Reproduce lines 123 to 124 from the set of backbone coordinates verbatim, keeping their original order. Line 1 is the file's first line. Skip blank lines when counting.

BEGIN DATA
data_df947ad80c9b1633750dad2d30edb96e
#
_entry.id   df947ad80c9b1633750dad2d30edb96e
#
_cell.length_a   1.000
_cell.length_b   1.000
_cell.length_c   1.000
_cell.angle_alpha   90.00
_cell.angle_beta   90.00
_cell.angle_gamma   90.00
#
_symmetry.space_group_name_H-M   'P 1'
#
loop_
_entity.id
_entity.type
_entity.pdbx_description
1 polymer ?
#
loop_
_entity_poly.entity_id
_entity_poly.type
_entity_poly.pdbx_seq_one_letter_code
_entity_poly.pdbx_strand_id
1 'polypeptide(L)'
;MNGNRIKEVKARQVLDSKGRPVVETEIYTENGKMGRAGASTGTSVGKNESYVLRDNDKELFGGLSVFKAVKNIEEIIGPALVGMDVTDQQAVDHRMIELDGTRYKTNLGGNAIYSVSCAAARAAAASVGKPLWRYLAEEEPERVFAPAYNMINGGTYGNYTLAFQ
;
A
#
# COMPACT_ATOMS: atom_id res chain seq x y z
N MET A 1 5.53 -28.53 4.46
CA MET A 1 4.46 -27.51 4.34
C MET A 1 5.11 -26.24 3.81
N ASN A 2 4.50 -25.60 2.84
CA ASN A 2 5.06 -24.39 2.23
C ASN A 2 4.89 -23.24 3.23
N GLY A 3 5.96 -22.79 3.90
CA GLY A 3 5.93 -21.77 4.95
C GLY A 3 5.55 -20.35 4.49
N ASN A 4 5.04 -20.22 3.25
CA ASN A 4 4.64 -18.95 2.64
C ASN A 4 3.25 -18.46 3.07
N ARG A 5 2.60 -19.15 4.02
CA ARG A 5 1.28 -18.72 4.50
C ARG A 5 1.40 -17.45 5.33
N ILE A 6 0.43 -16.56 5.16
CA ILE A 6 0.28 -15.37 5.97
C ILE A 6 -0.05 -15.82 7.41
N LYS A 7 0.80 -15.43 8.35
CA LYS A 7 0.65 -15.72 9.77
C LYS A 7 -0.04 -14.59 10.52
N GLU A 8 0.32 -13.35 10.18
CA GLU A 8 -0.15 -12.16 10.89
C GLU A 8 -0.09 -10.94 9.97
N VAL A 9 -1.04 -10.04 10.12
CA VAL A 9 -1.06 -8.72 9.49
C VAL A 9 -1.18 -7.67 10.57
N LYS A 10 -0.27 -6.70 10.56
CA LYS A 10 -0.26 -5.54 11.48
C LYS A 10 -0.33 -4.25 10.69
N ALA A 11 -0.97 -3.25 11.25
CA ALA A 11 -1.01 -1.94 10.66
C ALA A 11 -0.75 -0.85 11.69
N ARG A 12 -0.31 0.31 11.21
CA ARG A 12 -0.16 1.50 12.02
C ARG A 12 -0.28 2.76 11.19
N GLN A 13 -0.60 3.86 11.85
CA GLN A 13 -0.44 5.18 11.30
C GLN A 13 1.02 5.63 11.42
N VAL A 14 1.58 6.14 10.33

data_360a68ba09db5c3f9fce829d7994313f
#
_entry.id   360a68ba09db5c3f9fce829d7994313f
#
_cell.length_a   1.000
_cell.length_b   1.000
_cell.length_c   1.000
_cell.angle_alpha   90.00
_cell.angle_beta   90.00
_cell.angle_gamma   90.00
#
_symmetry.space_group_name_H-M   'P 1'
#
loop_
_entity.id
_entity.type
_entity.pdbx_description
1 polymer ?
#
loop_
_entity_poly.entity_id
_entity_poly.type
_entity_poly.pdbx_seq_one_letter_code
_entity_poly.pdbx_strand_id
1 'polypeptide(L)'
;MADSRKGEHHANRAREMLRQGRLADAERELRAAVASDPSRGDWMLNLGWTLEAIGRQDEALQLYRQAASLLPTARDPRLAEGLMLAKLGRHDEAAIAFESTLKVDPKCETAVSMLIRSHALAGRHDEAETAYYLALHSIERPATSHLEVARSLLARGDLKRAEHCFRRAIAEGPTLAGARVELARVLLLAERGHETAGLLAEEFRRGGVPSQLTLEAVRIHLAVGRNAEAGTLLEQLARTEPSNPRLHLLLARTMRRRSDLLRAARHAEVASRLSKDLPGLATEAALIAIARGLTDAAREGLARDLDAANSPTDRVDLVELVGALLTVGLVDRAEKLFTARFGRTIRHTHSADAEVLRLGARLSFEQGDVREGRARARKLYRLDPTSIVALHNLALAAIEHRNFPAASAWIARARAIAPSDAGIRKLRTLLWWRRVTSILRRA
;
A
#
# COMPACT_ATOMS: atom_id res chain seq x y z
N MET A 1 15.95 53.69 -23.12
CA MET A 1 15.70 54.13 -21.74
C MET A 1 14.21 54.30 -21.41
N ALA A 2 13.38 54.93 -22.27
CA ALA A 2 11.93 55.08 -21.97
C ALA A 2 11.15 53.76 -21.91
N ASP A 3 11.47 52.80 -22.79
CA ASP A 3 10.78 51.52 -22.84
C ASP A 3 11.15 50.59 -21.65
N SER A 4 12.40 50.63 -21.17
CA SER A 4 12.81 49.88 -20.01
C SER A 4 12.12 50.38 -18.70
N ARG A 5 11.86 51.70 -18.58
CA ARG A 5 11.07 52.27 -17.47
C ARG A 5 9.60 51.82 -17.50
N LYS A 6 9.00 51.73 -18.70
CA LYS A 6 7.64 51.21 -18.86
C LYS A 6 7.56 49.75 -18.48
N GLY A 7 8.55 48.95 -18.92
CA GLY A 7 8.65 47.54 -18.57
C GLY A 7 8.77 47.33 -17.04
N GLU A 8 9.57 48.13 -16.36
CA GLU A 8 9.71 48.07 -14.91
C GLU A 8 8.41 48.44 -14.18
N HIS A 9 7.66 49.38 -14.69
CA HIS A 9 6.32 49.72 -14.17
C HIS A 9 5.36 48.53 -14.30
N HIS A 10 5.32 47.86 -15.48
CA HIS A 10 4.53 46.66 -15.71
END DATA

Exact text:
CA GLU A 8 9.71 48.07 -14.91
C GLU A 8 8.41 48.44 -14.18